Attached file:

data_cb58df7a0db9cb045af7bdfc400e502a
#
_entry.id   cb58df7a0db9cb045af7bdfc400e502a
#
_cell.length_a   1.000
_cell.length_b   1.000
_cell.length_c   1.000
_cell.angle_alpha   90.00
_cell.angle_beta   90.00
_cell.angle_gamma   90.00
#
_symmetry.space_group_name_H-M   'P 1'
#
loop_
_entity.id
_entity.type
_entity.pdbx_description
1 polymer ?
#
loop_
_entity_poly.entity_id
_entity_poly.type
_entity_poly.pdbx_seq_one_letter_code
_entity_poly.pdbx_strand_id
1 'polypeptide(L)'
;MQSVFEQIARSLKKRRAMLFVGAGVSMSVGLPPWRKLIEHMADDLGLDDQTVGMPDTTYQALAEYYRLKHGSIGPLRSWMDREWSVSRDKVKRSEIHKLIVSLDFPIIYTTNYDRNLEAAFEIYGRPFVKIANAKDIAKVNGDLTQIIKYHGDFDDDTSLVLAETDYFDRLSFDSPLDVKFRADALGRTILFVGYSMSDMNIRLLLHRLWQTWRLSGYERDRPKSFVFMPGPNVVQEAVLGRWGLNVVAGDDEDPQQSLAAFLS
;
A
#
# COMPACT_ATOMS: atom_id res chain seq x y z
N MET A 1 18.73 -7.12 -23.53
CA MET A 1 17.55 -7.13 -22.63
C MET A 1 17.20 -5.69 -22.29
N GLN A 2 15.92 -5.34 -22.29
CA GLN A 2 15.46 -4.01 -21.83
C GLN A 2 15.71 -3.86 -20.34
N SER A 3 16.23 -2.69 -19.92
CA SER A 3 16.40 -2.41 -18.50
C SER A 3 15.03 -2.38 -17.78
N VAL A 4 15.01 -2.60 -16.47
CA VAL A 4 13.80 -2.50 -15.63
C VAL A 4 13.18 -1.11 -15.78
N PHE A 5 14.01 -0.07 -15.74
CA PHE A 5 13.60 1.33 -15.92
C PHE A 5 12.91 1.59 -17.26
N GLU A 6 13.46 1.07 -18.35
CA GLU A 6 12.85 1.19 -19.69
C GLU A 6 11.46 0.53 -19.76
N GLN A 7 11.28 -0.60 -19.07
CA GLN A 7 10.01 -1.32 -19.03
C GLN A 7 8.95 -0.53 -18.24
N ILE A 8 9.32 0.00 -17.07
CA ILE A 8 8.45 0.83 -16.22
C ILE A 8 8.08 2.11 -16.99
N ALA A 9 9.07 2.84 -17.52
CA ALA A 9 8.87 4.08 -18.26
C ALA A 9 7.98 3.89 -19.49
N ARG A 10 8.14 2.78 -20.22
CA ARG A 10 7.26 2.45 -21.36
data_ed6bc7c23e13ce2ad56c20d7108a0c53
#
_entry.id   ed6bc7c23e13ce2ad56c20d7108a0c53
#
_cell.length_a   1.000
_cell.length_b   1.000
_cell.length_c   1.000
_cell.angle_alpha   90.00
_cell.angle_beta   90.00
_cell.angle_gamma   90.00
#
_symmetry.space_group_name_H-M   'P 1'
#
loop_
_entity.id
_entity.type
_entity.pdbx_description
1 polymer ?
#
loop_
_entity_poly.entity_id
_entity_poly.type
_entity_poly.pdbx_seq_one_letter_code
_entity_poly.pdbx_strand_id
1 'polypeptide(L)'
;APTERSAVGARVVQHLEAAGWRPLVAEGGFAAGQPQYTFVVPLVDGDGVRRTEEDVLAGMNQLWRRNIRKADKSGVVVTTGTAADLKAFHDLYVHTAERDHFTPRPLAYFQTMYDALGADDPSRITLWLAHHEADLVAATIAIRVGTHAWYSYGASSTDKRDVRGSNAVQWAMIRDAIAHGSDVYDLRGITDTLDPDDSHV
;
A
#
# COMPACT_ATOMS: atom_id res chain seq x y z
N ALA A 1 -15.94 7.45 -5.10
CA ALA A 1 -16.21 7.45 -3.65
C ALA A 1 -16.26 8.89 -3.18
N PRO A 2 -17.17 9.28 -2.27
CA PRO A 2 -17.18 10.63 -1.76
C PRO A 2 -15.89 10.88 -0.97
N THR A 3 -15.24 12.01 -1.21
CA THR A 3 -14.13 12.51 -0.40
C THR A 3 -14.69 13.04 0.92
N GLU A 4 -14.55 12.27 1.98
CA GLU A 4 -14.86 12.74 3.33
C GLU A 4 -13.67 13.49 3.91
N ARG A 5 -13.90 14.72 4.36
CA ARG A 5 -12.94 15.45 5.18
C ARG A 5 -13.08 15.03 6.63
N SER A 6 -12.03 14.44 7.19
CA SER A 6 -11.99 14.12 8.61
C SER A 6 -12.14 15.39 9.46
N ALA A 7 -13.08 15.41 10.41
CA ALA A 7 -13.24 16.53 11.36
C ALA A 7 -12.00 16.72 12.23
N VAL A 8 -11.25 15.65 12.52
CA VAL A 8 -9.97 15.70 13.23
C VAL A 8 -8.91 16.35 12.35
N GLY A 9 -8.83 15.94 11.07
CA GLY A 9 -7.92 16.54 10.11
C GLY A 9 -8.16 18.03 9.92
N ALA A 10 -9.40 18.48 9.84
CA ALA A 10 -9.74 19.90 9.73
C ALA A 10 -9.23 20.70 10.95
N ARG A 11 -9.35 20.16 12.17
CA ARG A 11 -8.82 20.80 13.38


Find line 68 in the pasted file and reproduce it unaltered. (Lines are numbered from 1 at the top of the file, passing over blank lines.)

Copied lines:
_cell.angle_beta   90.00